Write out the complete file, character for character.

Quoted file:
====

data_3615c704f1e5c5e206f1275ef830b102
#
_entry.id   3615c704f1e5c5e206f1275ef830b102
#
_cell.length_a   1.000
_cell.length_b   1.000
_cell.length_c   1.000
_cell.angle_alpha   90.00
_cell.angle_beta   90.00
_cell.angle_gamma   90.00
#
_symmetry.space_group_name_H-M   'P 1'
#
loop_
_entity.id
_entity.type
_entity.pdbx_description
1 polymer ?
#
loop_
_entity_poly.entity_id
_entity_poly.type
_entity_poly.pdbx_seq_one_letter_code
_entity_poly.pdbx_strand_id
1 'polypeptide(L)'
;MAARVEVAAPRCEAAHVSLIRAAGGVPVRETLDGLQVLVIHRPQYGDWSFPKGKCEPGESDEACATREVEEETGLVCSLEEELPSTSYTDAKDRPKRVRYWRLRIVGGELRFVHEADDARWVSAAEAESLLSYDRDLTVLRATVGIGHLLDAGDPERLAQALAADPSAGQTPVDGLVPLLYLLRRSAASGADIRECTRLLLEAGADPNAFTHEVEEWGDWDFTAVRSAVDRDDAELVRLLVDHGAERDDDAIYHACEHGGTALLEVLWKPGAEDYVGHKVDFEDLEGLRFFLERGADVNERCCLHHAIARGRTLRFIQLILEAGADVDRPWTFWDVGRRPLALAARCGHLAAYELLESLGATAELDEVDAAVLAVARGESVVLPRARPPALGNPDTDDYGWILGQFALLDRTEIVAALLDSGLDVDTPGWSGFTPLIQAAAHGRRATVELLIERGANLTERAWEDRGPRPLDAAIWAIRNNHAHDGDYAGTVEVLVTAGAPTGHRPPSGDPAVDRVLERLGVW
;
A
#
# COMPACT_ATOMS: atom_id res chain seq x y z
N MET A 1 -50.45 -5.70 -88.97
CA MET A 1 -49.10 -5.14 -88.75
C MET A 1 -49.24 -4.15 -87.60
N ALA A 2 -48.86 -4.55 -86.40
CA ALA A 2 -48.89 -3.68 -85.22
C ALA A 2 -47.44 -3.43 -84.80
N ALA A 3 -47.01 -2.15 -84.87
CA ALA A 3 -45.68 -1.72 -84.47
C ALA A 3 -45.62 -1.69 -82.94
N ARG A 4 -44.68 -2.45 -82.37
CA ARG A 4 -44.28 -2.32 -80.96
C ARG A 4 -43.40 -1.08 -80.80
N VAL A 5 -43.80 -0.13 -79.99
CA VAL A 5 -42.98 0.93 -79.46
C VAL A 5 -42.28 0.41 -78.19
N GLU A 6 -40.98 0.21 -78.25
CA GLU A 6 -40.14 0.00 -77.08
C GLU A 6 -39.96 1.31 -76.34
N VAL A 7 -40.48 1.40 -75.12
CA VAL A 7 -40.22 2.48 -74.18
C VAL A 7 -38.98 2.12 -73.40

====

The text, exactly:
data_3615c704f1e5c5e206f1275ef830b102
#
_entry.id   3615c704f1e5c5e206f1275ef830b102
#
_cell.length_a   1.000
_cell.length_b   1.000
_cell.length_c   1.000
_cell.angle_alpha   90.00
_cell.angle_beta   90.00
_cell.angle_gamma   90.00
#
_symmetry.space_group_name_H-M   'P 1'
#
loop_
_entity.id
_entity.type
_entity.pdbx_description
1 polymer ?
#
loop_
_entity_poly.entity_id
_entity_poly.type
_entity_poly.pdbx_seq_one_letter_code
_entity_poly.pdbx_strand_id
1 'polypeptide(L)'
;MAARVEVAAPRCEAAHVSLIRAAGGVPVRETLDGLQVLVIHRPQYGDWSFPKGKCEPGESDEACATREVEEETGLVCSLEEELPSTSYTDAKDRPKRVRYWRLRIVGGELRFVHEADDARWVSAAEAESLLSYDRDLTVLRATVGIGHLLDAGDPERLAQALAADPSAGQTPVDGLVPLLYLLRRSAASGADIRECTRLLLEAGADPNAFTHEVEEWGDWDFTAVRSAVDRDDAELVRLLVDHGAERDDDAIYHACEHGGTALLEVLWKPGAEDYVGHKVDFEDLEGLRFFLERGADVNERCCLHHAIARGRTLRFIQLILEAGADVDRPWTFWDVGRRPLALAARCGHLAAYELLESLGATAELDEVDAAVLAVARGESVVLPRARPPALGNPDTDDYGWILGQFALLDRTEIVAALLDSGLDVDTPGWSGFTPLIQAAAHGRRATVELLIERGANLTERAWEDRGPRPLDAAIWAIRNNHAHDGDYAGTVEVLVTAGAPTGHRPPSGDPAVDRVLERLGVW
;
A
#
# COMPACT_ATOMS: atom_id res chain seq x y z
N MET A 1 -50.45 -5.70 -88.97
CA MET A 1 -49.10 -5.14 -88.75
C MET A 1 -49.24 -4.15 -87.60
N ALA A 2 -48.86 -4.55 -86.40
CA ALA A 2 -48.89 -3.68 -85.22
C ALA A 2 -47.44 -3.43 -84.80
N ALA A 3 -47.01 -2.15 -84.87
CA ALA A 3 -45.68 -1.72 -84.47
C ALA A 3 -45.62 -1.69 -82.94
N ARG A 4 -44.68 -2.45 -82.37
CA ARG A 4 -44.28 -2.32 -80.96
C ARG A 4 -43.40 -1.08 -80.80
N VAL A 5 -43.80 -0.13 -79.99
CA VAL A 5 -42.98 0.93 -79.46
C VAL A 5 -42.28 0.41 -78.19
N GLU A 6 -40.98 0.21 -78.25
CA GLU A 6 -40.14 0.00 -77.08
C GLU A 6 -39.96 1.31 -76.34
N VAL A 7 -40.48 1.40 -75.12
CA VAL A 7 -40.22 2.48 -74.18
C VAL A 7 -38.98 2.12 -73.40